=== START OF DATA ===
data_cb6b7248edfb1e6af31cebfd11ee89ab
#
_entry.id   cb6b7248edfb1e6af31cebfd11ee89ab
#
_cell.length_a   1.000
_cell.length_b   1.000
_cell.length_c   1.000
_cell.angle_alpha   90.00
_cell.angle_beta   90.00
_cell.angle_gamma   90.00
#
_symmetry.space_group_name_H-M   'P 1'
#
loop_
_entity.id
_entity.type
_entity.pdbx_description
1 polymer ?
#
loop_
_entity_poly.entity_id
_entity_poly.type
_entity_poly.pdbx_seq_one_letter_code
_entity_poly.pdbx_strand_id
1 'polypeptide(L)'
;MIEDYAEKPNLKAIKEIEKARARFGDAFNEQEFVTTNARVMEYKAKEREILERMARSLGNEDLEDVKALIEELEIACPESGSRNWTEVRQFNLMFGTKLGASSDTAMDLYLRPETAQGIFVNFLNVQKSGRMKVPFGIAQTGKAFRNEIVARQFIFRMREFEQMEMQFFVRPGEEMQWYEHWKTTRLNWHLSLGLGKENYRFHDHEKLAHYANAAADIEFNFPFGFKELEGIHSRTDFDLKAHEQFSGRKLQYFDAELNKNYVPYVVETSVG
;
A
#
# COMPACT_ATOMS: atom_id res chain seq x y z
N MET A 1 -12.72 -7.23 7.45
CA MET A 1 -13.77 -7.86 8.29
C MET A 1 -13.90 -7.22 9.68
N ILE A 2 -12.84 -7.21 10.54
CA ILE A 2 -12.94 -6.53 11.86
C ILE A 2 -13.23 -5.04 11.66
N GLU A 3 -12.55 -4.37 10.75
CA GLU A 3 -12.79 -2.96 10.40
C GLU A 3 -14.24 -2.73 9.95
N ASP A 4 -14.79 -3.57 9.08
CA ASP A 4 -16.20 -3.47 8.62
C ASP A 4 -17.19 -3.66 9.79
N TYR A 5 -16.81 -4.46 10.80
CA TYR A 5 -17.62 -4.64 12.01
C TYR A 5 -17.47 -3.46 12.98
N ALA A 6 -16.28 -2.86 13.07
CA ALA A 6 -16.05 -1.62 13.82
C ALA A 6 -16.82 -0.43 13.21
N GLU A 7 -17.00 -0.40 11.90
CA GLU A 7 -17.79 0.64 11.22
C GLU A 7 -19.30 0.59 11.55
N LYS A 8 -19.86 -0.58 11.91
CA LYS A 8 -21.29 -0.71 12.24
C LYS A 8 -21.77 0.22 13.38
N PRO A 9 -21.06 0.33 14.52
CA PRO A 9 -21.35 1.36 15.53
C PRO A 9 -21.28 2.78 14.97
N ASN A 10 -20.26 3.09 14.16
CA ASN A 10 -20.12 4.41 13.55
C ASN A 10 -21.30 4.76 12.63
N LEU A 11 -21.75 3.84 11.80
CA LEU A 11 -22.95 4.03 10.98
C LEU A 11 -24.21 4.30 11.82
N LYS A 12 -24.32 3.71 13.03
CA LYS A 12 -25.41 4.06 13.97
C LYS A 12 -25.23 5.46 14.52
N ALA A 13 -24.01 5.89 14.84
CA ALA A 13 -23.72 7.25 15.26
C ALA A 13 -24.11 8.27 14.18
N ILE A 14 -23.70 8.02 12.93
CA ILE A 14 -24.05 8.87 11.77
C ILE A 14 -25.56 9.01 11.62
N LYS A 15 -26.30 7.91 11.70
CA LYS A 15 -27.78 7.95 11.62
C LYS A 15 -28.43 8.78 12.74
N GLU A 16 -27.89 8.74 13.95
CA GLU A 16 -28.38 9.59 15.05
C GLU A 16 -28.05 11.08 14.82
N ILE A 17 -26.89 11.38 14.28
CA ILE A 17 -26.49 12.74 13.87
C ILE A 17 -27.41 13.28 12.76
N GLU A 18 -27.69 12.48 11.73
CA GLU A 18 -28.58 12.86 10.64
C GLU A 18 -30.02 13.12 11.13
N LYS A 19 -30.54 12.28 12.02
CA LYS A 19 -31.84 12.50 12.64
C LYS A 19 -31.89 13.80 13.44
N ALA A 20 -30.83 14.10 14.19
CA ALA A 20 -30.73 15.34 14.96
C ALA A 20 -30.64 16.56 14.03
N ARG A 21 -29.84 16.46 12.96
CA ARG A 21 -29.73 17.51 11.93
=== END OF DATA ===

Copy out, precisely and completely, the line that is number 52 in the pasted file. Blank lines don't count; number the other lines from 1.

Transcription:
N LYS A 8 -19.86 -0.58 11.91